Keeping track of weight daily may tip scale in your favor
For those wishing to lose weight and keep it off, here's a simple strategy that works: step on a scale each day and track the results.
A two-year Cornell study, recently published in the Journal of Obesity, found that frequent self-weighing and tracking results on a chart were effective for both losing weight and keeping it off, especially for men.
Subjects who lost weight the first year in the program were able to maintain that lost weight throughout the second year. This is important because studies show that about 40 percent of weight lost with any dietary treatment is regained in one year, and almost 100 percent of weight loss is regained at the end of five years.
"You just need a bathroom scale and an excel spreadsheet or even a piece of graph paper," said David Levitsky, professor of nutrition and psychology at Cornell and the paper's senior author. Carly Pacanowski, Ph.D. '13, a former graduate student in Levitsky's lab and currently a postdoctoral fellow at the University of Minnesota, is the paper's first author.
The method "forces you to be aware of the connection between your eating and your weight," said Levitsky. "It used to be taught that you shouldn't weigh yourself daily, and this is just the reverse."
In the study, 162 subjects were randomly separated into an intervention group and a control group. Individuals in the intervention group were first given a target of 1 percent weight loss, which they could lose in any manner they chose.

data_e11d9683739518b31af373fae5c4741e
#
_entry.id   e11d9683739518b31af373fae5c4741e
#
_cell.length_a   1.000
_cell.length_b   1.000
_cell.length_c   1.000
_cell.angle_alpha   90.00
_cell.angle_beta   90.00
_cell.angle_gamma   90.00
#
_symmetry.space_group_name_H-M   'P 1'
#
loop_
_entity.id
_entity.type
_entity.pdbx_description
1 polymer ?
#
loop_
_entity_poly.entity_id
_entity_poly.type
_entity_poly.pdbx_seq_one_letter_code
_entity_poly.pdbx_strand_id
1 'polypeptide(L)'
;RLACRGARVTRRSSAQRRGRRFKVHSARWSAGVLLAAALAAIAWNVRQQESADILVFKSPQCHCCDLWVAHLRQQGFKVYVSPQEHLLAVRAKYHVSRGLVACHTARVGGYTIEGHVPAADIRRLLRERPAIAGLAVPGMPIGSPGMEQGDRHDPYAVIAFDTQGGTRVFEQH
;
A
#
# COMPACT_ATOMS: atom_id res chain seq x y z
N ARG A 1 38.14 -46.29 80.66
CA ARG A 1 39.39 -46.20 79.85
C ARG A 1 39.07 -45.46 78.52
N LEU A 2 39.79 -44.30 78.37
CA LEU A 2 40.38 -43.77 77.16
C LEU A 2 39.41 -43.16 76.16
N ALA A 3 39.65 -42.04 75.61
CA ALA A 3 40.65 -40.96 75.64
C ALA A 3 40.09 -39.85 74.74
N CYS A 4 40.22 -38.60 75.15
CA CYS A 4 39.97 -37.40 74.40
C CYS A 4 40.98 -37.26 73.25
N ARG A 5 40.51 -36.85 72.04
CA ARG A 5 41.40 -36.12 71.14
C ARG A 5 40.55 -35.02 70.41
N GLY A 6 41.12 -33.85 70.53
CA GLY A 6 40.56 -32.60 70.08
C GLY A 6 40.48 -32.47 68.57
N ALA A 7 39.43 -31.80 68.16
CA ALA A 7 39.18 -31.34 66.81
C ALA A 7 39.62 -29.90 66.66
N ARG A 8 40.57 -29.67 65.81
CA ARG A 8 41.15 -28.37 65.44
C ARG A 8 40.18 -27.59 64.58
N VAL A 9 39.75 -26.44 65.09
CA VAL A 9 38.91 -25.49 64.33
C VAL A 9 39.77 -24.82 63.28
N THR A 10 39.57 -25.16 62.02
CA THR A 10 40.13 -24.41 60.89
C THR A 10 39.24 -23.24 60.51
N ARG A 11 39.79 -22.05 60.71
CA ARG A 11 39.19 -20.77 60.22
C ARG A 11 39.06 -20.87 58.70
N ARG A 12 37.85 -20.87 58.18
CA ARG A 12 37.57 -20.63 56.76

"Because we didn't prescribe, everyone found their own way of losing the weight," whether they reduced portion size, stopped snacking or skipped a meal, Levitsky said. Losing 1 percent of body weight requires most people to cut only about 150 calories a day for two weeks.
Once they maintained that weight loss for 10 days, the program then gave them a new target to lose another 1 percent, and so on. The goal was to lose a total of 10 percent of their starting body weight.
Still, there was a significant difference between men and women, with women losing weight on the program, but far less than the men.
"It seems to work better for men than women, for reasons we cannot figure out yet," Levitsky said.
Overall, the researchers believe that stepping on a scale and tracking one's weight acts as a reinforcement for some behaviors, such as eating less, and it strengthens others such as going for a walk in order to maintain body weight.
"We think the scale also acts as a priming mechanism, making you conscious of food and enabling you to make choices that are consistent with your weight," Levitsky said.
Future work includes completion in 2016 of a four-year weight gain prevention study of Cornell students. The researchers are also using this method with obese and overweight pre-adolescent children. By reducing the growth of body weight while not impairing their increasing height, these children should "grow out" of the obesity by the time they reach adolescence.
Finally, Levitsky and colleagues will also test if the method can prevent age-related weight gain, as most people keep gaining weight through their 40s, an age where high increases in obesity occur.